Elaine: It is not a topic I take lightly. After all, it adds weight and it can be a type of tether to the world we are trying to leave behind in search of a simpler, less demanding lifestyle. All day long, we are bombarded by emails, phone calls, stock alerts, google searches, streaming this and that, apps of all sorts. Aren’t we trying to experience each other and our surroundings? Not only that but an iPad (and the Bose) makes me more worried about being robbed during the long Camino. Why would I want to do that to myself. So tell me if my answer is a copout. First, I can use it as a camera to include videos. When, my storage space for pix is used up, I can email them to myself and family. I have apps on the ipad which will help me like a currency converter, a language translator, a train schedule for Spain. I even have a Camino app! I plan to put some good books on it before I leave so that I can read on the plane, in the airport and anywhere I have time. Am I trying to control the experience and flying in the face of the tried and true axiom, “Let go and let God.” I am not sure I have the best answer to this question.
Joe: I think it’s all in how we look at the possessions around us, how we use them, how important they are to us. Are they tools that help us or burdens that hurt us? We could be using the computer and the internet tonight to watch mind numbing movies, randomly browse news articles or shop for the latest and greatest useless gadget. Instead, we are using the computer and the internet to explore our thoughts and feelings, to be a little creative in our writing and to plan our direction down the next path. We have complete control over our actions and thoughts……if we choose. My plan is to use the iPad for keeping in touch with our friends and family and to write about our experiences. If our link to the outer world gets stolen or smashed along the Way than I’ll just assume it was in Gods hands and HE chose to let go.
Joe: Reading is a big part of our planning and our enjoyment in anticipating the big adventure. Saint James Way is not just a hike through pretty country, it’s a pilgrimage, so we are being careful on what we “anticipate” about the journey. From all accounts this is suppose to be a very spiritual and life-altering experience but it’s going to be different for each individual person. That said, we’ve done some research into what to expect physically along the way and we’ve read a couple of books into the more spiritual side of it.
Physically, this is going to be a very grueling hike at times, we’ll be climbing (and descending) mountains up to 1500 meters (4500 feet) and there will be a wide variety of weather conditions to expect so we had better be prepared, making sure we have the right equipment and the right attitude to complete the journey. I’m not going to go into too much detail here because there are some excellent websights out there as well as guide books. For a guide book we decided on John Brierley’s A Pilgrim’s Guide to the Camino Santiago (2013 edition). Here are some helpful links to the The Confraternity of Saint James website and for ordering the guide book:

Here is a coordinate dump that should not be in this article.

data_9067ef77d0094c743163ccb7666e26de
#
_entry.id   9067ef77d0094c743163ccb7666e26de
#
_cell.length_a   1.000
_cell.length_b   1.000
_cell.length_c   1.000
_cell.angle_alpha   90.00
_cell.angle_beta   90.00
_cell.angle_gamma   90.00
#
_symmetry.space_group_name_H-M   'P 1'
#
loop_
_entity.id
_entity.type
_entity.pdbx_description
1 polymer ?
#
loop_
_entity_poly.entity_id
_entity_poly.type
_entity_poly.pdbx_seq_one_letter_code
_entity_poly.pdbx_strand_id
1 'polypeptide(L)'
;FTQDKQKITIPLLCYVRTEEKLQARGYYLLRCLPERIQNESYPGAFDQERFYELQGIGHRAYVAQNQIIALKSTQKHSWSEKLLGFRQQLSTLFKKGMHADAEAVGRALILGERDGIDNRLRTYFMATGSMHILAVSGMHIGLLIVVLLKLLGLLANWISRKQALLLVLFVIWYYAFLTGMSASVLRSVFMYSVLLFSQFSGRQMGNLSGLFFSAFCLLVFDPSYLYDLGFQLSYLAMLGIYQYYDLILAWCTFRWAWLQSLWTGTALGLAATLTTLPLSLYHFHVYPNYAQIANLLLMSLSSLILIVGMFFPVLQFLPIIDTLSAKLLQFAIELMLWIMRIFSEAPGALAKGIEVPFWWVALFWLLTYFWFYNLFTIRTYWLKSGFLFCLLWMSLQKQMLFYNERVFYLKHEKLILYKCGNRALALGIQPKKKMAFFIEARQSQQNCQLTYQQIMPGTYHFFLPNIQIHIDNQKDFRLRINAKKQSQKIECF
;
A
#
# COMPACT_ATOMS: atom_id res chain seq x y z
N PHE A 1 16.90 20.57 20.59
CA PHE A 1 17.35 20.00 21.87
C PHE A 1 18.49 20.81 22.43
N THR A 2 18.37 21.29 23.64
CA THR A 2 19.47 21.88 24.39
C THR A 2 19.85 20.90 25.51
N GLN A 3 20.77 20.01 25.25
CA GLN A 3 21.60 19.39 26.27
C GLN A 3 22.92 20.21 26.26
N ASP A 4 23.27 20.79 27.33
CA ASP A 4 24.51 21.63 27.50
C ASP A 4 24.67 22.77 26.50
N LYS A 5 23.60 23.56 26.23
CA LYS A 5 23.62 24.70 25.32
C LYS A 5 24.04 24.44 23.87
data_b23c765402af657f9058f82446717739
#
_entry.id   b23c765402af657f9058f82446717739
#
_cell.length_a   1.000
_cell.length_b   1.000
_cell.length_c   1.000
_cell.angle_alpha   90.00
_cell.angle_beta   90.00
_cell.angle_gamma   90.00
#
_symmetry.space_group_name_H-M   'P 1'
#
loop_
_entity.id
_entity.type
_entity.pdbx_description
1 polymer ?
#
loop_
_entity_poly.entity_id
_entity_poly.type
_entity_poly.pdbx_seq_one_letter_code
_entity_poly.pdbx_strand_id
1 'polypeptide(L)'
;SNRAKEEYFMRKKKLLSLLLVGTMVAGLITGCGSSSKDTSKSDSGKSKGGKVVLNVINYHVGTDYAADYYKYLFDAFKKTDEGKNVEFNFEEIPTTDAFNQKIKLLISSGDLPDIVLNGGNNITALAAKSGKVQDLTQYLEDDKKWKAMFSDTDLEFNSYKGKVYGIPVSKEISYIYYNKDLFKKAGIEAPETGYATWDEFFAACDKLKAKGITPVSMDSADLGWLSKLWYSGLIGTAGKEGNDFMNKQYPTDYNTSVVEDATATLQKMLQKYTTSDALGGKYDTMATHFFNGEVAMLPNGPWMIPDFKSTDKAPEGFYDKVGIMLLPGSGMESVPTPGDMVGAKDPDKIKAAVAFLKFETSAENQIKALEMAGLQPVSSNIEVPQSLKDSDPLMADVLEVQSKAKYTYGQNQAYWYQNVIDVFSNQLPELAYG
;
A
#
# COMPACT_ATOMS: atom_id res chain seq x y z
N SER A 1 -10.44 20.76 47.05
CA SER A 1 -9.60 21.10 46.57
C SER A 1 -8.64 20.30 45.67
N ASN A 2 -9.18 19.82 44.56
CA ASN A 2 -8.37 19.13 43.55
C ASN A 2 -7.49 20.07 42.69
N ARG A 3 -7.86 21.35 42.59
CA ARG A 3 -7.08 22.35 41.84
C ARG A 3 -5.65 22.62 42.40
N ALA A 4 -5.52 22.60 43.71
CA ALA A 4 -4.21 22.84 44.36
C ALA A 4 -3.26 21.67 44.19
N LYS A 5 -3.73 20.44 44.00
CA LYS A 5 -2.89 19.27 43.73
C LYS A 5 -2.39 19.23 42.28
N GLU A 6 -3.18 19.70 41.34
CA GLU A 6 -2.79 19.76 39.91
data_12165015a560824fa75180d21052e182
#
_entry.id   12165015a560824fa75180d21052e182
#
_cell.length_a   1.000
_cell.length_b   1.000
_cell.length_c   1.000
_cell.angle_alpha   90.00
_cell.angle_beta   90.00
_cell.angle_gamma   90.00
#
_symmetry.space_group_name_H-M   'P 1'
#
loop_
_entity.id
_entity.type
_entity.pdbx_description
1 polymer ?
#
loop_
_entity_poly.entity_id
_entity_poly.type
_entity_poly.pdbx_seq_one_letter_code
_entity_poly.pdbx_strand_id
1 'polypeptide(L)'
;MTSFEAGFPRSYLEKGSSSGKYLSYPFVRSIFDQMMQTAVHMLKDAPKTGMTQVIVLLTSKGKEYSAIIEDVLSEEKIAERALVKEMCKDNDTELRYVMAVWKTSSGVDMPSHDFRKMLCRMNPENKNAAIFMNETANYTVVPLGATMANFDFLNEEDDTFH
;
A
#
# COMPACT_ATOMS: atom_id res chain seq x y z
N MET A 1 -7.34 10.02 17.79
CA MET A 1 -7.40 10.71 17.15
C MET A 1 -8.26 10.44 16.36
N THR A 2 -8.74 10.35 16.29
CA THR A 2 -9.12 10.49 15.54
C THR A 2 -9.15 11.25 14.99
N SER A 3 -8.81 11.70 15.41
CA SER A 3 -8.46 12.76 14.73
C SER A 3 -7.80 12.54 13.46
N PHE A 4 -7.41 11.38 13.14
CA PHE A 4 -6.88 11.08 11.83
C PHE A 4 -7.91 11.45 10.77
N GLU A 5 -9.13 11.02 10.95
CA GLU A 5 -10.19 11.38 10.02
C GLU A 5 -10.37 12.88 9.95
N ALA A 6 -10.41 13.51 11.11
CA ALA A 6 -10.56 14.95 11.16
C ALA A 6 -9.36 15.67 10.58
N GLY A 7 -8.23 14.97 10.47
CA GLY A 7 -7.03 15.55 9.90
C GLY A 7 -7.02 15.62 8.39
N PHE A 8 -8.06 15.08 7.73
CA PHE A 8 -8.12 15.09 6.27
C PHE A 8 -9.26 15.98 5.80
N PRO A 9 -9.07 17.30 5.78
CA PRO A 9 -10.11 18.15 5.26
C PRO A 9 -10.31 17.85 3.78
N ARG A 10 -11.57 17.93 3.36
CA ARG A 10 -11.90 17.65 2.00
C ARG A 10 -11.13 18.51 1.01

Spiritually, Elaine narrowed in on two books for us to read: To the Field of Stars: A Pilgrim’s Journey to Santiago de Compostela, by Kevin Codd, and The Pilgramage, by Paulo Coelho. To the Field of Stars is the Camino journey seen through the eyes of a Catholic priest who is very respectful of the spirituality and religious views of others while at the same time being very objective about his own faith (or lack there of). The Pilgrimage is a more metaphorical story that is a mix between The Knights Templar and Don Quiote but in modern times. Here is an excerpt from the book that hit home for me. It reinforces my motivation for doing these types of trips.
When you travel, you experience, in a very practical way, the act of rebirth. You confront completely new situations, the day passes more slowly, and on most journeys you don’t even understand the language the people speak. So you are like a child just out of the womb. You begin to attach much more importance to the things around you because your survival depends upon them. You begin to be more accessible to others because they may be able to help you in difficult situations. And you accept any small favor from the gods with great delight, as if it were an episode you would remember for the rest of your life. From The Pilgramage, by Paulo Coelho
The Check List
1) Backpack, Lightweight, 52 liter
2) Trekking Poles, Aluminum
3) Sleeping Bag, Down, 45+F, 27oz., w/stuff sack
4) Sleeping Bag Liner, Silk, 7 oz, adds 9F
6) Poncho, light weight
7) Socks, 2 pair, smart wool
8) Sock Liners, Injinji, with toes
9) Gloves, All Season, Tech Friendly10) Carmex
11) Band Aides, Blister
12) Mole Skin
13) Dental Floss
16) Pain Killers, high strength
17) Ambien (for sleeping in snore-filled rooms)
18) Vaseline (for feet)
19) Ace Bandage
20) Head Lamp, LED, Black Diamond
21) Toilet Paper and seat covers
22) Jacket, OmniHeat Technology, Waterproof
24) Thermal Underwear, polyester
25) Pants, L.L.Bean, Hiking
26) Underwear, Exofficio, nylon/lycra 2 ea
27) Sun Block, 45
28) Cream, moisturizing, in small container
29) Shampoo, Hilton Hotel
30) Towel, camping, fast drying
33) EmergenC, powdered drink additive
34) Headset, Bose, noise canceling, for the C5 and snorers
35) iPad w/caseWearing
Keen Hiking Sneakers w/ Dr. Scholl’s inserts
Columbia Long Sleeve Shirt w UV protection
1) Backpack, Kelty, 5 lbs, 82 liter
2) Trekking Poles, Carbon Fiber
3) Pants, Hiking, North Face
4) Shirt, Hiking, SilverBack
5) Underwear, 2 ea, polypropylene
6) Socks, Smart Wool, 2 ea
7) Sock Liners, Injinji
8) Hat, roll up, bush
9) Down Jacket , North Face
10) Shirt, Short Sleeve, UnderArmor
11) Shoes, Crocs, Ultralight
12) Rain Jacket, Patagonia, Ultralight
13) Rain Pants, North Face, Ultralight
14) Rain Cover for Backpack
15) Rain Chaps for Shoes
16) Gloves, Flight
17) Knee Brace
18) Sleeping Bag, REI, 20+, down, ultralight
19) Head Lamp, LED, Black Diamond
21) Adapter, 2 ea w/ cords
23) Pocketknife, Mini, Leatherman
24) Towel, Camp, Fast Drying
25) Headset, Bose, Noise Canceling
26) Snacks, Granola Bars, 4 ea
27) Vaseline, for Feet
30) Dental Floss
32) Guide Book: A Pilgrim’s Guide to the Camino de Santiago (2013 edition), by John BrierleyWearing
North Face Trail Sneakers, Boas
Fox Hiking Shirt